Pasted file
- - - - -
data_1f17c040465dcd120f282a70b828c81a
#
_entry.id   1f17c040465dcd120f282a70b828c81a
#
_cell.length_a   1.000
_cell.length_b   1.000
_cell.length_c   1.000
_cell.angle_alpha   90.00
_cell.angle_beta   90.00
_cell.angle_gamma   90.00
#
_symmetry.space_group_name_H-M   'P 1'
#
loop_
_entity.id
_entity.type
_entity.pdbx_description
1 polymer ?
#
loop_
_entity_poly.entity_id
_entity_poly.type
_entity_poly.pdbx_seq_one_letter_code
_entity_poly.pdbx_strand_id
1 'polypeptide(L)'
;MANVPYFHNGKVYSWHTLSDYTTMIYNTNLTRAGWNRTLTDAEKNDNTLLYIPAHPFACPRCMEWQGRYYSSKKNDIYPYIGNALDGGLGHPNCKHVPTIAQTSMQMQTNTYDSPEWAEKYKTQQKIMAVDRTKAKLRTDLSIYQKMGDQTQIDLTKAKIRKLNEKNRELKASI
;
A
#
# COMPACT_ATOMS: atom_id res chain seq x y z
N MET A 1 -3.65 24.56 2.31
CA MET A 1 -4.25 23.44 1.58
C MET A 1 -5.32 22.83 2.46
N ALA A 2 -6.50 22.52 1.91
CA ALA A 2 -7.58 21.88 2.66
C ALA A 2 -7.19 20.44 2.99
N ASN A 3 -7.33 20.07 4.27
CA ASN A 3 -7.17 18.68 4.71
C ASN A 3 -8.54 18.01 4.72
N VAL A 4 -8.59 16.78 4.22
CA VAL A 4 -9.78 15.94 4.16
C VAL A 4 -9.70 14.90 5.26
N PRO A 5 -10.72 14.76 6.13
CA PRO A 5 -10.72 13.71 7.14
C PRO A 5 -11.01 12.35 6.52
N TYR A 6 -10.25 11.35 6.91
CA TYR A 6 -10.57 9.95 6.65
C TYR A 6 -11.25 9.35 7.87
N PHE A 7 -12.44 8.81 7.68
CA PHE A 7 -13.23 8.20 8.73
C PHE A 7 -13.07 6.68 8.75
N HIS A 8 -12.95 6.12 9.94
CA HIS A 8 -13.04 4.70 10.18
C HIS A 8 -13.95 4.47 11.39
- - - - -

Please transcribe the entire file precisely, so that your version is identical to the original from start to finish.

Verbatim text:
data_1f17c040465dcd120f282a70b828c81a
#
_entry.id   1f17c040465dcd120f282a70b828c81a
#
_cell.length_a   1.000
_cell.length_b   1.000
_cell.length_c   1.000
_cell.angle_alpha   90.00
_cell.angle_beta   90.00
_cell.angle_gamma   90.00
#
_symmetry.space_group_name_H-M   'P 1'
#
loop_
_entity.id
_entity.type
_entity.pdbx_description
1 polymer ?
#
loop_
_entity_poly.entity_id
_entity_poly.type
_entity_poly.pdbx_seq_one_letter_code
_entity_poly.pdbx_strand_id
1 'polypeptide(L)'
;MANVPYFHNGKVYSWHTLSDYTTMIYNTNLTRAGWNRTLTDAEKNDNTLLYIPAHPFACPRCMEWQGRYYSSKKNDIYPYIGNALDGGLGHPNCKHVPTIAQTSMQMQTNTYDSPEWAEKYKTQQKIMAVDRTKAKLRTDLSIYQKMGDQTQIDLTKAKIRKLNEKNRELKASI
;
A
#
# COMPACT_ATOMS: atom_id res chain seq x y z
N MET A 1 -3.65 24.56 2.31
CA MET A 1 -4.25 23.44 1.58
C MET A 1 -5.32 22.83 2.46
N ALA A 2 -6.50 22.52 1.91
CA ALA A 2 -7.58 21.88 2.66
C ALA A 2 -7.19 20.44 2.99
N ASN A 3 -7.33 20.07 4.27
CA ASN A 3 -7.17 18.68 4.71
C ASN A 3 -8.54 18.01 4.72
N VAL A 4 -8.59 16.78 4.22
CA VAL A 4 -9.78 15.94 4.16
C VAL A 4 -9.70 14.90 5.26
N PRO A 5 -10.72 14.76 6.13
CA PRO A 5 -10.72 13.71 7.14
C PRO A 5 -11.01 12.35 6.52
N TYR A 6 -10.25 11.35 6.91
CA TYR A 6 -10.57 9.95 6.65
C TYR A 6 -11.25 9.35 7.87
N PHE A 7 -12.44 8.81 7.68
CA PHE A 7 -13.23 8.20 8.73
C PHE A 7 -13.07 6.68 8.75
N HIS A 8 -12.95 6.12 9.94
CA HIS A 8 -13.04 4.70 10.18
C HIS A 8 -13.95 4.47 11.39